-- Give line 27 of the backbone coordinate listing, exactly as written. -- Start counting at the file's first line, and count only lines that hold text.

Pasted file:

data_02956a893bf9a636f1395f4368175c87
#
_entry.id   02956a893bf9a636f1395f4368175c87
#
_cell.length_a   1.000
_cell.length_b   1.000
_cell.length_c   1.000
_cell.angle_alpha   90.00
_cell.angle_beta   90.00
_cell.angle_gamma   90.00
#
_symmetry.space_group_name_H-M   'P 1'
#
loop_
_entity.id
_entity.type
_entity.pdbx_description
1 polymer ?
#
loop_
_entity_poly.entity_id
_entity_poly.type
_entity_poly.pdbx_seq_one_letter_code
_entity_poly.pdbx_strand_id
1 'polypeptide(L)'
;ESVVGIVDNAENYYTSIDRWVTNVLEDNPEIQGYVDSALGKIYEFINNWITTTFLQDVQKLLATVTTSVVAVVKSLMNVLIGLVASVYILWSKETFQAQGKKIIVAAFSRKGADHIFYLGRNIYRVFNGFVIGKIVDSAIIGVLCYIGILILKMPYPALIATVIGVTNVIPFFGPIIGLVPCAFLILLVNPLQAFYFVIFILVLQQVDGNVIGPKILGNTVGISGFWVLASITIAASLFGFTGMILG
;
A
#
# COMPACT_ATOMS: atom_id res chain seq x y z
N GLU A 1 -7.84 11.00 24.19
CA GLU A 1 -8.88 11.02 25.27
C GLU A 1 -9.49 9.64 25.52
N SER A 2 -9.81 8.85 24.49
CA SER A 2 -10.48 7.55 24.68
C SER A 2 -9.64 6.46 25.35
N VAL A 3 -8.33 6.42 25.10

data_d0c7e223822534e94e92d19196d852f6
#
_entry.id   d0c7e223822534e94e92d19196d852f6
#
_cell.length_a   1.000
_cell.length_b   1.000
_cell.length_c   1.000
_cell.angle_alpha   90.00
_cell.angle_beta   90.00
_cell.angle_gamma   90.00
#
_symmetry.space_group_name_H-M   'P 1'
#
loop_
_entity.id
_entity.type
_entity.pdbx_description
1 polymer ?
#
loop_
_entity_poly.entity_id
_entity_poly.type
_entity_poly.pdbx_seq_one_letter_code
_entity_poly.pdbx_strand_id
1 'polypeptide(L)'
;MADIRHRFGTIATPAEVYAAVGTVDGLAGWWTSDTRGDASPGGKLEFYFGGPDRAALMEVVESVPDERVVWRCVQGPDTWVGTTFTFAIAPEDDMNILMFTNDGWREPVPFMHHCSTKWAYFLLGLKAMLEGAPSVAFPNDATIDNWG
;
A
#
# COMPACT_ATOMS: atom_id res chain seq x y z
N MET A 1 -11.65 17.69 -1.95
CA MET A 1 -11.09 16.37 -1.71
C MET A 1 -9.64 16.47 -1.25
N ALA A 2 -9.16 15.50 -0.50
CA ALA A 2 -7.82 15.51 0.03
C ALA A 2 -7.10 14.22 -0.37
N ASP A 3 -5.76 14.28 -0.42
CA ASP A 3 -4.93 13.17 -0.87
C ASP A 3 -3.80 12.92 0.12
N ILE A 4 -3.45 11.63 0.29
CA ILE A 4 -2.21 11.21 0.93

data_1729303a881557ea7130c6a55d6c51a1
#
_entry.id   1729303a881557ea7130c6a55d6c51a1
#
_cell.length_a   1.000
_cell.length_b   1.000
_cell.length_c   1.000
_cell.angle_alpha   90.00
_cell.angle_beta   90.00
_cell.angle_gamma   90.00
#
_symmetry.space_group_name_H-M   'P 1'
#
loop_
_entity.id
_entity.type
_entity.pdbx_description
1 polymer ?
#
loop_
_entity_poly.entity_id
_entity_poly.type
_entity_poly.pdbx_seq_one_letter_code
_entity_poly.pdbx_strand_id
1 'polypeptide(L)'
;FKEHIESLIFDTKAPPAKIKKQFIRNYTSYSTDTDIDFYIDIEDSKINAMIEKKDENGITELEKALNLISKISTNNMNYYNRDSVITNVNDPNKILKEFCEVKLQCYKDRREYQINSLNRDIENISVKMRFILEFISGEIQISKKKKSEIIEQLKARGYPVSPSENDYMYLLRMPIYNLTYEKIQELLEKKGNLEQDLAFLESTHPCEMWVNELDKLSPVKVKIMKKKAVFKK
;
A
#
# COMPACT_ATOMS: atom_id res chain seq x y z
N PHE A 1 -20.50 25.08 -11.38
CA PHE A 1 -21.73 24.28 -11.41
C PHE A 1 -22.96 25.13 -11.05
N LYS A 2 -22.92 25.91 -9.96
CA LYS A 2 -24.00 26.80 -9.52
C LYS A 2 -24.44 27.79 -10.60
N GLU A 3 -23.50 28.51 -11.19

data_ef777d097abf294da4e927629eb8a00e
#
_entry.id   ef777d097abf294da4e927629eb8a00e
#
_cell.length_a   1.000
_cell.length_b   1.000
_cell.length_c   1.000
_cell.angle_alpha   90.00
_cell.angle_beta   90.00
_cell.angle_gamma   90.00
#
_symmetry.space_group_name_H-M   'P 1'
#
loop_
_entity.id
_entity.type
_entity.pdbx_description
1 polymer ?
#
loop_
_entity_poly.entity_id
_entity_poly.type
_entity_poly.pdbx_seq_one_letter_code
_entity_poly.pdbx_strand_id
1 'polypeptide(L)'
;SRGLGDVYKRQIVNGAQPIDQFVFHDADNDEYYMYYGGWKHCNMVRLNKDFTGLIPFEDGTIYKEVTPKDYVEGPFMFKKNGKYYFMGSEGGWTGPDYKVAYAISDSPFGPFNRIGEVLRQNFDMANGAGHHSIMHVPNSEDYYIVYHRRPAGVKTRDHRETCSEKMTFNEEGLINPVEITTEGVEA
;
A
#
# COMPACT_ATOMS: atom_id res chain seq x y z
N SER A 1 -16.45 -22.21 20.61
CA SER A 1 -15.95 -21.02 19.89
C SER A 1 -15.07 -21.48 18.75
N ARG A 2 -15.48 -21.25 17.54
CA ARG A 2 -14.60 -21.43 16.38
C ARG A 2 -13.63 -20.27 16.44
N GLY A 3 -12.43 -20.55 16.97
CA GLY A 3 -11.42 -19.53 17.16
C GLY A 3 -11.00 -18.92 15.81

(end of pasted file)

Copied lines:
;